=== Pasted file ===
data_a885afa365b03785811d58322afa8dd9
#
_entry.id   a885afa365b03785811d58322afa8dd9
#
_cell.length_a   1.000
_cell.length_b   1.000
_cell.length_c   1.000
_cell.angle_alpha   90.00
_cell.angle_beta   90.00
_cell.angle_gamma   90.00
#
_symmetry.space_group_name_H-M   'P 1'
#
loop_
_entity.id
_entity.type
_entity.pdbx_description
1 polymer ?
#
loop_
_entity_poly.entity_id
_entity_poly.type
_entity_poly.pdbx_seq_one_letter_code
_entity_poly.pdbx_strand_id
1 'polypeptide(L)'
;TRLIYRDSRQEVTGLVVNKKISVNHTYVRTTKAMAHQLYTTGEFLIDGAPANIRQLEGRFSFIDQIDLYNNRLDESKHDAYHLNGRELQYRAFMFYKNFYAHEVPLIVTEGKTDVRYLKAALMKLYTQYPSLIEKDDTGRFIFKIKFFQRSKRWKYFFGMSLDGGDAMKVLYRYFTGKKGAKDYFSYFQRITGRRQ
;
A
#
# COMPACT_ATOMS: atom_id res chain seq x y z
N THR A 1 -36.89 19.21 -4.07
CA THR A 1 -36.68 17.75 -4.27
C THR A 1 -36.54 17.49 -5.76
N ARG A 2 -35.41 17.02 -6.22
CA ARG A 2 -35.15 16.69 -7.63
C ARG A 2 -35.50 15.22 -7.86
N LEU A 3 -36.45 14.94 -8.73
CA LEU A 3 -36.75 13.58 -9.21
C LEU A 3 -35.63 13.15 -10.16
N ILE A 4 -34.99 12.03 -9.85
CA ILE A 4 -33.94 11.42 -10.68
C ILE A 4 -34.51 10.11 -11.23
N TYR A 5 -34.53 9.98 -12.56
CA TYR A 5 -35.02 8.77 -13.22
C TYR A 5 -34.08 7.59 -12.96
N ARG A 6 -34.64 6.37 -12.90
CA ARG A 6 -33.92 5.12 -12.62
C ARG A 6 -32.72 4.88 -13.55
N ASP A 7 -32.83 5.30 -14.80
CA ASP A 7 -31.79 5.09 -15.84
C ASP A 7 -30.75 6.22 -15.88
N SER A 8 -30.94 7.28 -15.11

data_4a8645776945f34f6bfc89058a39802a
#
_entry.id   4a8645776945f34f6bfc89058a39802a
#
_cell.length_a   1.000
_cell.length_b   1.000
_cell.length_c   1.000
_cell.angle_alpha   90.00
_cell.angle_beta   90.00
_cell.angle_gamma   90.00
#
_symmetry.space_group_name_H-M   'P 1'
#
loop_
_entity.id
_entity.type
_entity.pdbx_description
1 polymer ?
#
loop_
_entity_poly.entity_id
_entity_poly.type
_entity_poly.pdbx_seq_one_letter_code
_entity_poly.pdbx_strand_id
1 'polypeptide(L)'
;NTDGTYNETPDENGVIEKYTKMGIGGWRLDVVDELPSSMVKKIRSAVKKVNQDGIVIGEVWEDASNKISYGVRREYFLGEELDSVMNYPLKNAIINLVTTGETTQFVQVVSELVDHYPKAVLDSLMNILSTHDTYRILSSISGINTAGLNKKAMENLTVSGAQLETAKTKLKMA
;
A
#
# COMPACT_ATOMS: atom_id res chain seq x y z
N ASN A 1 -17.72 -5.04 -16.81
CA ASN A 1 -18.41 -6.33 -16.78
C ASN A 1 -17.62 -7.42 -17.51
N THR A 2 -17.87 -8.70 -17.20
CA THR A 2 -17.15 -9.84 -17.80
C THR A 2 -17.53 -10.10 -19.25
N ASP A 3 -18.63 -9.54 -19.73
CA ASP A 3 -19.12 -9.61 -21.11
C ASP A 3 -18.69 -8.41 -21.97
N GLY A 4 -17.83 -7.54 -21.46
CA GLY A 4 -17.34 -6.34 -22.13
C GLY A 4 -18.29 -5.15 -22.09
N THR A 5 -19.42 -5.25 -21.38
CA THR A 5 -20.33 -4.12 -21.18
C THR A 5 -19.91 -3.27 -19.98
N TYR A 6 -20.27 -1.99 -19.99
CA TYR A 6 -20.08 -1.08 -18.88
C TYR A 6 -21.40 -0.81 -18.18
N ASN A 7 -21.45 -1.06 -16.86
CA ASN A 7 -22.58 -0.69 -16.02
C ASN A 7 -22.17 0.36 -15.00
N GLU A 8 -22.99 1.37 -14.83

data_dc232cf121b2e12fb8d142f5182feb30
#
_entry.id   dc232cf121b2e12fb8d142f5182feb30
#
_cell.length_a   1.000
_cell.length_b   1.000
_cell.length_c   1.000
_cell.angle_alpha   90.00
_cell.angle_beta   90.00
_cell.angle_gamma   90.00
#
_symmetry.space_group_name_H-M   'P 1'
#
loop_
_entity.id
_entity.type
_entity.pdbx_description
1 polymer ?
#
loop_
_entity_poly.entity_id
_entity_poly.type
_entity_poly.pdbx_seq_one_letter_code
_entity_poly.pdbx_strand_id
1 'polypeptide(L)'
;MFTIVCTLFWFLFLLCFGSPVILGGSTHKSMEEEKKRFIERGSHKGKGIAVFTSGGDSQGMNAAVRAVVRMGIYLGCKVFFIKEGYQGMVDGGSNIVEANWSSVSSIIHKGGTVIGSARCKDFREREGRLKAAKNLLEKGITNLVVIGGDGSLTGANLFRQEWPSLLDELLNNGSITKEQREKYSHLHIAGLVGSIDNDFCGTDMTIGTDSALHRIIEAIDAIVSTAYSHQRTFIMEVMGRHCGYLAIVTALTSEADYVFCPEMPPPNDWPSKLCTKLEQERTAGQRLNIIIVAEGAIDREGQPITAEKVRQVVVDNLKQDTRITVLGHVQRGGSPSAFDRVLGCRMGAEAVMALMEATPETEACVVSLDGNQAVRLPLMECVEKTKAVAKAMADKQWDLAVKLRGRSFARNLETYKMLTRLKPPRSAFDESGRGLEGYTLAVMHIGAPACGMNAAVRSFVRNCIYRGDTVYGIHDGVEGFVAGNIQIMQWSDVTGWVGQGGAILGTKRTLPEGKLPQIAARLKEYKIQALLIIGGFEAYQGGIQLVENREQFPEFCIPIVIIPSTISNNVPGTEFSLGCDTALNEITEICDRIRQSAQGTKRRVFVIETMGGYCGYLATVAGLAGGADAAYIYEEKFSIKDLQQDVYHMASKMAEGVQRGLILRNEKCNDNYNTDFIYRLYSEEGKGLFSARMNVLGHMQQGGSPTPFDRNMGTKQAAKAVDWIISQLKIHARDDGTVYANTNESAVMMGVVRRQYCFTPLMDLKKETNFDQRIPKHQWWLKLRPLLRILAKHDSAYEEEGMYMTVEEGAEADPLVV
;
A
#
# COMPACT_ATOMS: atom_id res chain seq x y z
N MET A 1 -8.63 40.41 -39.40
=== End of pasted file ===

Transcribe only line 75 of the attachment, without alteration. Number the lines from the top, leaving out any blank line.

_entity_poly.pdbx_seq_one_letter_code